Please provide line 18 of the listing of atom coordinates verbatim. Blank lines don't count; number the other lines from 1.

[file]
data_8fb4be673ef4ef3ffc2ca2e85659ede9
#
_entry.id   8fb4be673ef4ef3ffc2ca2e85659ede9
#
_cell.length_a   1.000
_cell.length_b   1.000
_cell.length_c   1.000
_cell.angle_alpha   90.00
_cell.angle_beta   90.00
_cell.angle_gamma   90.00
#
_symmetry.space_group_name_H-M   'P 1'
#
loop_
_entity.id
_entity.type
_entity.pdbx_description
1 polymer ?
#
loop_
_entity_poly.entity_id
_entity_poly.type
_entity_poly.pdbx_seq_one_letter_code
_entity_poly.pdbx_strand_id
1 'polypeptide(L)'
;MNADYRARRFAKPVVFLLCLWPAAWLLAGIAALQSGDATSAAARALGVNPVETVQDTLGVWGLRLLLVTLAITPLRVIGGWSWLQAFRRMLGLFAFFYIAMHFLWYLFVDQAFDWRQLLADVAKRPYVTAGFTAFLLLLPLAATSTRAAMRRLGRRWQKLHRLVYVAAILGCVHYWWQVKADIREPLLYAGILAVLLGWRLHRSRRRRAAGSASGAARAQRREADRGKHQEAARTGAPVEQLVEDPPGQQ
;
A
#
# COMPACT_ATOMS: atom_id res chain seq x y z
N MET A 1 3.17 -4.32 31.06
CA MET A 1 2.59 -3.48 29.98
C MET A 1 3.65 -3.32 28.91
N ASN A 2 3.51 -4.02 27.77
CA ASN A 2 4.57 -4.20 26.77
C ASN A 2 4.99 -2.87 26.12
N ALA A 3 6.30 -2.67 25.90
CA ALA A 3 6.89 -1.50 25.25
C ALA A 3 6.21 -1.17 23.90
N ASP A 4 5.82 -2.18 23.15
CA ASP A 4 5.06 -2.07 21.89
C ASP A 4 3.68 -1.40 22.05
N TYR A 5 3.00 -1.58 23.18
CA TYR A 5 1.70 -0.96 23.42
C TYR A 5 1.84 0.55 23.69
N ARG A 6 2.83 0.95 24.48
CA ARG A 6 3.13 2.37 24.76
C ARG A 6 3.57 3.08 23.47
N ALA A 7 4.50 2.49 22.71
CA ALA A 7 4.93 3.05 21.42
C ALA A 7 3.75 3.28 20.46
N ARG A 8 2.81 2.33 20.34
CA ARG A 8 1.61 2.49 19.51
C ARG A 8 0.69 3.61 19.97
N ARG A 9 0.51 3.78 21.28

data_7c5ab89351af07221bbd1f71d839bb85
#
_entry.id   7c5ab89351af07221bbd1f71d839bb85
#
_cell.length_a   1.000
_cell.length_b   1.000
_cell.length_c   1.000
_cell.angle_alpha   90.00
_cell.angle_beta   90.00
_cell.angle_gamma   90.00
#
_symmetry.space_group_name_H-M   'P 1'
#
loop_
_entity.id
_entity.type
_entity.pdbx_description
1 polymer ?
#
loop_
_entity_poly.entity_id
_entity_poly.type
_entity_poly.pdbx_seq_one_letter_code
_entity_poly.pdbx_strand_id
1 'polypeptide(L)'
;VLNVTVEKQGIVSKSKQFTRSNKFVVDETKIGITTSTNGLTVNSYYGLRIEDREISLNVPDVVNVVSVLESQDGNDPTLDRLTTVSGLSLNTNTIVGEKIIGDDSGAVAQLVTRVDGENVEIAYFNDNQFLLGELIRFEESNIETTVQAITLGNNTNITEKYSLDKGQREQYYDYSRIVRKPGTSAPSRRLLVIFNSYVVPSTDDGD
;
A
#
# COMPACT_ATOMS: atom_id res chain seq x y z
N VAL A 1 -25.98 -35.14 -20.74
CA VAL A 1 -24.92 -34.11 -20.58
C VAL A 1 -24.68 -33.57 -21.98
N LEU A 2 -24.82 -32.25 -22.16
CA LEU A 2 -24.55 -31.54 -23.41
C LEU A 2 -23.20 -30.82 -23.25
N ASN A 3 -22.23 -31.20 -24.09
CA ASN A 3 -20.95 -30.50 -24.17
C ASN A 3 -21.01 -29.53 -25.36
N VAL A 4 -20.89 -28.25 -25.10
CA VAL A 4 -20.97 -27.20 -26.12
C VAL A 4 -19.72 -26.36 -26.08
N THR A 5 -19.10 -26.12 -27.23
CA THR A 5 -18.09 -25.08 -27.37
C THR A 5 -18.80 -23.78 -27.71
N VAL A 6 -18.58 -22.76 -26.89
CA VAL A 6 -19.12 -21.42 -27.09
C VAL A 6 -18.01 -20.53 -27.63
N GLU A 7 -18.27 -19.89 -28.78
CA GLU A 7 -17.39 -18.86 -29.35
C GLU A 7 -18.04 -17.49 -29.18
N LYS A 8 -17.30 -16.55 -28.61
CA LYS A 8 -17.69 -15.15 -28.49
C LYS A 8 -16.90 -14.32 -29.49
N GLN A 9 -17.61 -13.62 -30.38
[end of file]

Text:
1 polymer ?